[Beowulf] diskless cluster nfs
Robert G. Brown
rgb at phy.duke.edu
Wed Dec 8 06:21:51 PST 2004
On Tue, 7 Dec 2004, Josh Kayse wrote:
> Ok, my first post, so please be gentle.
> I've recently been tasked to build a diskless cluster for one of our
> engineers. This was easy because we already had an image for the set
> of machines. Once we started testing, the performance was very poor.
> Basic setup follows:
> Master node: system drive is 1 36GB SCSI drive
> /home raid5 5x 36GB SCSI drives
> Master node exports /tftpboot/192.168.1.x for the nodes.
> all of the nodes are diskless and get their system from the master
> node over gigabit ethernet.
> All that worsk fine.
> The engineers use files over nfs for message passing, and no, they
> will not change their code to mpi even though it would be an
> improvement in terms of manageability and probably performance.
> Basically, my question is: what are some ways of testing the
> performance of nfs ande then, how can I improve the performance?
> Thanks for any help in advance.
> PS: nfs mount options: async,rsize=8192,wsize=8192,hard
> file sizes: approx 2MB
Is this a trick question? You begin by saying performance is poor.
Then you say that you (they) won't take the obvious step to improve your
OK, let's start by analyzing the problem. You haven't said much about
the application. Testing NFS is a fine idea, but before spending too
much time on any single metric of peformance let's analyze your cluster
You say you have gigabit ethernet between nodes. You don't say how MANY
nodes you have, or how fast/what kind they are (even in general terms),
or how much memory they have, or whether they have one or two
processors. These all matter.
Then there is the application. If the nodes compute for five minutes,
then write a 2 MB file, then read a 2 MB file (or even several 2 MB
files) parallel scaling is likely to be pretty good, even on top of NFS.
If they compute 0.001 seconds, then write 2 MB and read 2+ MB, parallel
scaling is likely to be poor (NFS or not). Why?
If you don't already know the answer, you should check out my online
book (http://www.phy.duke.edu/~rgb/Beowulf/beowulf_book.php) and read up
on Amdahl's Law and parallel scaling. Let's do some estimation. Forget
NFS. The theoretical peak bandwidth of gigabit ethernet is 1000/8 = 125
MB/sec (this ignores headers and all sorts of reality). It takes
(therefore) a minimum of 0.016 seconds to send 2 MB. In the real world,
bandwidth is generally well under 125 MB/sec for a variety of reasons --
say 100 MB/sec. If you are computing for only 0.001 seconds and then
communicating for 0.04 seconds, parallel scaling will be, um, "poor",
MPI or NFS notwithstanding.
Once you understand that fundamental ratio, you can determine what the
EXPECTED parallel scaling is of the application in a good world might
be. A good world would be one where each node only communicated with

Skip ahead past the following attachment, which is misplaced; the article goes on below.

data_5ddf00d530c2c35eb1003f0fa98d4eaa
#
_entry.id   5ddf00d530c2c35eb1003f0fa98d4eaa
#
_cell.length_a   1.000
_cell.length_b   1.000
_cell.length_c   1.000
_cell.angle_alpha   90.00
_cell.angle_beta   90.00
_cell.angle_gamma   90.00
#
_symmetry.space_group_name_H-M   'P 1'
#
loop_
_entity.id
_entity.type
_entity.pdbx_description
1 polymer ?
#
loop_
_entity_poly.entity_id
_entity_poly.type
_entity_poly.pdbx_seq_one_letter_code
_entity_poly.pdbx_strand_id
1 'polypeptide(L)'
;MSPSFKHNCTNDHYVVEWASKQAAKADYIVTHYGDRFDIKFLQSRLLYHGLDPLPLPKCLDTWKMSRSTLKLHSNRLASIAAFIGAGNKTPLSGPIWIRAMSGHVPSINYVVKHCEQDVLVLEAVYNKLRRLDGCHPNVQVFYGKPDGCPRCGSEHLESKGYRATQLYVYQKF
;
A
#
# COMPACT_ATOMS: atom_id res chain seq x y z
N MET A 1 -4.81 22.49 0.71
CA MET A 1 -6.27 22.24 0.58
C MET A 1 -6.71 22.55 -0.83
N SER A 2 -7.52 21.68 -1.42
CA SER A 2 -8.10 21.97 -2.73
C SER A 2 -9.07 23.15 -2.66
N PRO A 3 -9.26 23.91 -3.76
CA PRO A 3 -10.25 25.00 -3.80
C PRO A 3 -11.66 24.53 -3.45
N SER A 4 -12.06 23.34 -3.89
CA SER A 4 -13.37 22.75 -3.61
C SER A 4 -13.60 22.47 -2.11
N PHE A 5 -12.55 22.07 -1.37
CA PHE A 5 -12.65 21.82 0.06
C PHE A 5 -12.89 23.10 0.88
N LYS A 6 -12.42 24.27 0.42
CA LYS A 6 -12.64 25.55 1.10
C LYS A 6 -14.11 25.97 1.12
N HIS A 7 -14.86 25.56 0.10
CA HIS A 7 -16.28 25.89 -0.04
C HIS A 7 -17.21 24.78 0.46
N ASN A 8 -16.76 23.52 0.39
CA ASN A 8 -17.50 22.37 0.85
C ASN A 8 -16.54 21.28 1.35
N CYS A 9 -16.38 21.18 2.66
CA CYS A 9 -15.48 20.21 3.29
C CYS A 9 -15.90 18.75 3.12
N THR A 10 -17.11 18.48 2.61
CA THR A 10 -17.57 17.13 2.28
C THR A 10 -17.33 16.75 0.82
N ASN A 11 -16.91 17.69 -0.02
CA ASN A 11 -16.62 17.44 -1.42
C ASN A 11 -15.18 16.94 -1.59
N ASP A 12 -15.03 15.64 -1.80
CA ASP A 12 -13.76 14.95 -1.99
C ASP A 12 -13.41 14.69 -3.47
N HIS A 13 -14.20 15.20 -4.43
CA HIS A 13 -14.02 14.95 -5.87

one other node (2 MB each way) AND the communications could proceed in
parallel. A worse but still tolerable world might be one where the
communications can proceed at least partially in parallel without a
bottleneck -- one to many communications require (e.g. tree) algorithms
or broadcasts to proceed efficiently.
However, you do NOT live in a good world. You have N hosts engaged
in what sounds like a synchronous computation (where everybody has to
finish a step before going on to the next) with a single communications
master (the NFS server). Writing to the NFS server and reading from the
NFS server is strictly serialized. If you have N hosts, it will take at
least Nx0.02 seconds to write all of the output files from a step of
computation, at least Nx0.02 seconds to READ all of the output files
(and that's assuming each node just reads one) and now you've got
something like 0.001 seconds of computation compared to Nx(0.04) or
worse seconds of communication. The more nodes you add, the slower it
goes! In fact, if you just KEEP the data on a single node it takes
Nx0.001 seconds to advance the computation a step compared to
0.001+Nx0.04 seconds in the cluster! Even if you were computing one
second instead of 0.001, this sort of scaling relation will kill
parallel speedup at some number of nodes.
Note that I've gone into some detail here, because you are going to have
to explain this, in some detail, to your engineers after working out the
parallel scaling for the task at hand. There is no way out of this or
around this. Tuning the hell out of NFS is going to yield at most a
factor of 2 or so in speedup of the communications phase, and your
problem is probably a SCALING relation and bottlenecked COMMUNICATIONS
PATTERN that could care less about factors of 2 and is intrinsic to
serialized NFS. In other words, your engineers are either going to have
to accept algebraically derived reality and restructure their code so it
speeds up (almost certainly abandoning the NFS communications model) or
accept that it not only won't speed up, it will actually slow down run
in parallel on your cluster.
Engineers tend to be pretty smart, especially about the constraints
imposed by unforgiving nature. If you give them a short presentation
and teach them about parallel scaling, they'll probably understand that
it isn't a matter of tweaking something and NFS working, it is a
fundamental mathematical relation that keeps NFS from EVER working in
this context as an IPC channel.
Unless, of course, you compute for minutes compared to communicate for
seconds, in which case your speedup should be fine. That's why you have
to analyze the problem itself and learn the details of its work pattern
BEFORE designing a cluster or parallelization.
> Joshua Kayse
> Computer Engineering
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Robert G. Brown http://www.phy.duke.edu/~rgb/
Duke University Dept. of Physics, Box 90305
Durham, N.C. 27708-0305
Phone: 1-919-660-2567 Fax: 919-660-2525 email:rgb at phy.duke.edu
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